This is the first paperback edition of the only biography of Louis Prima, one of the most under-rated jazz musicians and entertainers of the twentieth century.
In a career that spanned four decades, Prima infused the grit and grace of Dixieland jazz with swing and big band sounds, the first whiffs of rock 'n' roll, and a vaudevillian stage presence. A native of New Orleans, the Guy Lombardo protege known as "The Italian Satchmo" was the country's smashing new jazz sensation at New York's Famous Door in the 1930s. He went on to be a successful big band leader, was a Las Vegas nightclub staple, and virtually created the concept of the lounge act. Despite his longstanding success, Prima's over-the-top on-stage antics induced critics not to take him seriously, and he was relegated to the status of mere "entertainer."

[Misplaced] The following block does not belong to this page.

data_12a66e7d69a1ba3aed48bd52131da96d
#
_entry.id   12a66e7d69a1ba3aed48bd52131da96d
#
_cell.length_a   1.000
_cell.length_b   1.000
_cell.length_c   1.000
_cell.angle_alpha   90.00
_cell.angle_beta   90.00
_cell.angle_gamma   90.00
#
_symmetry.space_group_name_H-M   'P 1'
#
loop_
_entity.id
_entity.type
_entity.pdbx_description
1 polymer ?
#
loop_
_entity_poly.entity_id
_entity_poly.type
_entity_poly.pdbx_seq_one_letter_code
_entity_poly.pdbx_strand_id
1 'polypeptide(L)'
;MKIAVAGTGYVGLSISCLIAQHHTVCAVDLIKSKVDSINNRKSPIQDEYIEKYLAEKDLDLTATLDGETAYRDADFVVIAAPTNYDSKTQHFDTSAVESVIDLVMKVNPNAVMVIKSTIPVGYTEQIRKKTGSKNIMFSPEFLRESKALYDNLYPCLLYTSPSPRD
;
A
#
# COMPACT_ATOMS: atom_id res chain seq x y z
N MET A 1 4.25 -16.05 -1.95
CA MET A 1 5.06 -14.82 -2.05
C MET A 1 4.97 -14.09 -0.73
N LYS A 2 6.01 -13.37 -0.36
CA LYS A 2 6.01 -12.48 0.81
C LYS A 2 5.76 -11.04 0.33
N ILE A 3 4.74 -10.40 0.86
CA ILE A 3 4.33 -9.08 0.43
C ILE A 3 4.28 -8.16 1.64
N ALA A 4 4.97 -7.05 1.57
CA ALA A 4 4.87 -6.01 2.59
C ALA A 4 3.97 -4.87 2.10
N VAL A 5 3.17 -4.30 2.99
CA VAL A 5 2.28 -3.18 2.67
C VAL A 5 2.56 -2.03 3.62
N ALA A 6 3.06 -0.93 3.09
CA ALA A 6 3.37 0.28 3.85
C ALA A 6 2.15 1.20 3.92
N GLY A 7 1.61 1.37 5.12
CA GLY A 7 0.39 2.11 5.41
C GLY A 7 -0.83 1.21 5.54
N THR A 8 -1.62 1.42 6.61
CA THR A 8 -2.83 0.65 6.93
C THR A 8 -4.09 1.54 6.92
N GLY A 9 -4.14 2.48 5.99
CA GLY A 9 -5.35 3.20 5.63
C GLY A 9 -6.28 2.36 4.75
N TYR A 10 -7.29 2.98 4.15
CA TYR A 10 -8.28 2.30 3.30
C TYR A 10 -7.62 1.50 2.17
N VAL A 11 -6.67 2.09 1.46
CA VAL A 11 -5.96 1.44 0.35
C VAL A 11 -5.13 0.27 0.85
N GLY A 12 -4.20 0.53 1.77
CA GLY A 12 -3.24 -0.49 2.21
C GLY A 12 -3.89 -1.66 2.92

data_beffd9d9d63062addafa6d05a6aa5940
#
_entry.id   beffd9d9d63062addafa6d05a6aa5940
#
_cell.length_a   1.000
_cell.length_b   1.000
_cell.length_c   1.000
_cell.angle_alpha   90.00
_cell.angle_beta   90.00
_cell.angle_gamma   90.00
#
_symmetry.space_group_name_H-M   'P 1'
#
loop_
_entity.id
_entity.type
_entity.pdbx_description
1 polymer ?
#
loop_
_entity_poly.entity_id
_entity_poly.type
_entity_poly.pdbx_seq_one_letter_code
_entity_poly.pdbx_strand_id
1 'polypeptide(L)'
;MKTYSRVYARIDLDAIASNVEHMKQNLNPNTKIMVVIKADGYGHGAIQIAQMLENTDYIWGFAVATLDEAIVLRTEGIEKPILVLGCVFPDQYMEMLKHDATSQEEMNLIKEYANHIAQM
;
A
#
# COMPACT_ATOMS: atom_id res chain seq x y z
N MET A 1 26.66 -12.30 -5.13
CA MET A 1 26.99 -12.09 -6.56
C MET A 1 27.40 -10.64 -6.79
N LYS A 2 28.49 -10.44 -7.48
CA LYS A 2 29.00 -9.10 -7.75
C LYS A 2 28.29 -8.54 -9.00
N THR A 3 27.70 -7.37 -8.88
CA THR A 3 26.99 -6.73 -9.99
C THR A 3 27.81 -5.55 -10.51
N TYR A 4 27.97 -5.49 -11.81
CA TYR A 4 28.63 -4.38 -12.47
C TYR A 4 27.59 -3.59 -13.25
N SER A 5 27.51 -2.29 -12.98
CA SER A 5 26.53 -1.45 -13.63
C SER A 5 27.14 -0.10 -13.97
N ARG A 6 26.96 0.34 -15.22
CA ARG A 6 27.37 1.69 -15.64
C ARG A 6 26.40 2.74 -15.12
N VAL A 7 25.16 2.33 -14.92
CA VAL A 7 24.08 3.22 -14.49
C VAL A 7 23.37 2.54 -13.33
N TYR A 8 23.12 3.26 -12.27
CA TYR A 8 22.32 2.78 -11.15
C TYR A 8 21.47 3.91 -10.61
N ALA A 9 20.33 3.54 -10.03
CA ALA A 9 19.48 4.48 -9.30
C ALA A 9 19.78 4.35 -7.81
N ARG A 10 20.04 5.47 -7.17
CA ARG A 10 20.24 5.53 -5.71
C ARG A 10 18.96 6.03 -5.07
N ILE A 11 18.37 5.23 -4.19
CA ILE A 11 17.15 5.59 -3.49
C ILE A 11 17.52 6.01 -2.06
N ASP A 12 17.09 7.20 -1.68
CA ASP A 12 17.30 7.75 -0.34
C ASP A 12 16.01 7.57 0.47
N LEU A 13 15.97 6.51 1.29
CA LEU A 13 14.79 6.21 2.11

Married five times and involved with numerous women in between, Prima has more often been remembered for his colorful relationships and quirky personality than for his abilities as a trumpeter and singer. After his death in 1978, his music gradually disappeared and jazz scholars rarely mentioned his name.
Nudging Prima's legacy into the limelight the musician deserved, Garry Boulard nimbly explores Prima's ability to maintain a lifelong career, his knack for self-promotion, and how the cities in which he lived and performed -- New York, Los Angeles, and Las Vegas -- uniquely and indelibly informed his style. In a new preface, the author considers how the resurgence of big band and swing music in the late 1990s catapulted Prima and his music back into the public eye.